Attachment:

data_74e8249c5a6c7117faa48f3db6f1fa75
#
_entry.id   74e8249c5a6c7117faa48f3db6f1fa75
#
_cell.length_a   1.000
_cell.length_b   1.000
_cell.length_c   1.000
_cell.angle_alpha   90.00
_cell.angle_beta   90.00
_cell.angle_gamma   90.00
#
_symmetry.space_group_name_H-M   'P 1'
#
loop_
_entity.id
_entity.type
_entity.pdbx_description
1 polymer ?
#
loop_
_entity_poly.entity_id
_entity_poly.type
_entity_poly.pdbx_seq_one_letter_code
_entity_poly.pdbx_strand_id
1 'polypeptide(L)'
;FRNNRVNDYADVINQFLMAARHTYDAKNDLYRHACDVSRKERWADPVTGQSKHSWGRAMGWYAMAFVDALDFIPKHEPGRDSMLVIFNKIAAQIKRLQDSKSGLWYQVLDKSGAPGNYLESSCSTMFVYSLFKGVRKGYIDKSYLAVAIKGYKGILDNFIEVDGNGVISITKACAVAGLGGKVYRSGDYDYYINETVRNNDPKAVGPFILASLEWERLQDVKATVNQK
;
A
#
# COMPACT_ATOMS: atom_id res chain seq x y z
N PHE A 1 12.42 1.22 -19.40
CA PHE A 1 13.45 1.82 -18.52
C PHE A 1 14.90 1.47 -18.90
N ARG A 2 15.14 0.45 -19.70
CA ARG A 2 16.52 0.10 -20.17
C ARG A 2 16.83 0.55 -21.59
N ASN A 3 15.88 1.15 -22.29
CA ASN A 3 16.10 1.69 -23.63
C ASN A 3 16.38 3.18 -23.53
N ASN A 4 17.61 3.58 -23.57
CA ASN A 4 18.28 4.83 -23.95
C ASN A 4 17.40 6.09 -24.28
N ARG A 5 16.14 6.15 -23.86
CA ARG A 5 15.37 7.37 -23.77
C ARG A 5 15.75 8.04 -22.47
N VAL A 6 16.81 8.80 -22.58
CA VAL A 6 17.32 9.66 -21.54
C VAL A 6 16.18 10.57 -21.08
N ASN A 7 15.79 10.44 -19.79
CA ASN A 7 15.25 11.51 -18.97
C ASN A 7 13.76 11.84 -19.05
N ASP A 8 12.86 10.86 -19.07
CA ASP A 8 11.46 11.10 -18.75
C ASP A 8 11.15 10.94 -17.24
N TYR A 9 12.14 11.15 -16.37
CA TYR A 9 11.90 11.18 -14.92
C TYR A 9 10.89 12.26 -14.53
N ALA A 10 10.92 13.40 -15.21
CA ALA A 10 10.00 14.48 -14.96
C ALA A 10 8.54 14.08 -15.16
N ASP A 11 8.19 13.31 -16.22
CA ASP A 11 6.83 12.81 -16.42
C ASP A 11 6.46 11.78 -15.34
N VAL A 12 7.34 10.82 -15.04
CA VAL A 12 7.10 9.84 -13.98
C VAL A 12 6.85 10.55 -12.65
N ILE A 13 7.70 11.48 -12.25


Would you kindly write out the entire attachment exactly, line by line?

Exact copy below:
data_74e8249c5a6c7117faa48f3db6f1fa75
#
_entry.id   74e8249c5a6c7117faa48f3db6f1fa75
#
_cell.length_a   1.000
_cell.length_b   1.000
_cell.length_c   1.000
_cell.angle_alpha   90.00
_cell.angle_beta   90.00
_cell.angle_gamma   90.00
#
_symmetry.space_group_name_H-M   'P 1'
#
loop_
_entity.id
_entity.type
_entity.pdbx_description
1 polymer ?
#
loop_
_entity_poly.entity_id
_entity_poly.type
_entity_poly.pdbx_seq_one_letter_code
_entity_poly.pdbx_strand_id
1 'polypeptide(L)'
;FRNNRVNDYADVINQFLMAARHTYDAKNDLYRHACDVSRKERWADPVTGQSKHSWGRAMGWYAMAFVDALDFIPKHEPGRDSMLVIFNKIAAQIKRLQDSKSGLWYQVLDKSGAPGNYLESSCSTMFVYSLFKGVRKGYIDKSYLAVAIKGYKGILDNFIEVDGNGVISITKACAVAGLGGKVYRSGDYDYYINETVRNNDPKAVGPFILASLEWERLQDVKATVNQK
;
A
#
# COMPACT_ATOMS: atom_id res chain seq x y z
N PHE A 1 12.42 1.22 -19.40
CA PHE A 1 13.45 1.82 -18.52
C PHE A 1 14.90 1.47 -18.90
N ARG A 2 15.14 0.45 -19.70
CA ARG A 2 16.52 0.10 -20.17
C ARG A 2 16.83 0.55 -21.59
N ASN A 3 15.88 1.15 -22.29
CA ASN A 3 16.10 1.69 -23.63
C ASN A 3 16.38 3.18 -23.53
N ASN A 4 17.61 3.58 -23.57
CA ASN A 4 18.28 4.83 -23.95
C ASN A 4 17.40 6.09 -24.28
N ARG A 5 16.14 6.15 -23.86
CA ARG A 5 15.37 7.37 -23.77
C ARG A 5 15.75 8.04 -22.47
N VAL A 6 16.81 8.80 -22.58
CA VAL A 6 17.32 9.66 -21.54
C VAL A 6 16.18 10.57 -21.08
N ASN A 7 15.79 10.44 -19.79
CA ASN A 7 15.25 11.51 -18.97
C ASN A 7 13.76 11.84 -19.05
N ASP A 8 12.86 10.86 -19.07
CA ASP A 8 11.46 11.10 -18.75
C ASP A 8 11.15 10.94 -17.24
N TYR A 9 12.14 11.15 -16.37
CA TYR A 9 11.90 11.18 -14.92
C TYR A 9 10.89 12.26 -14.53
N ALA A 10 10.92 13.40 -15.21
CA ALA A 10 10.00 14.48 -14.96
C ALA A 10 8.54 14.08 -15.16
N ASP A 11 8.19 13.31 -16.22
CA ASP A 11 6.83 12.81 -16.42
C ASP A 11 6.46 11.78 -15.34
N VAL A 12 7.34 10.82 -15.04
CA VAL A 12 7.10 9.84 -13.98
C VAL A 12 6.85 10.55 -12.65
N ILE A 13 7.70 11.48 -12.25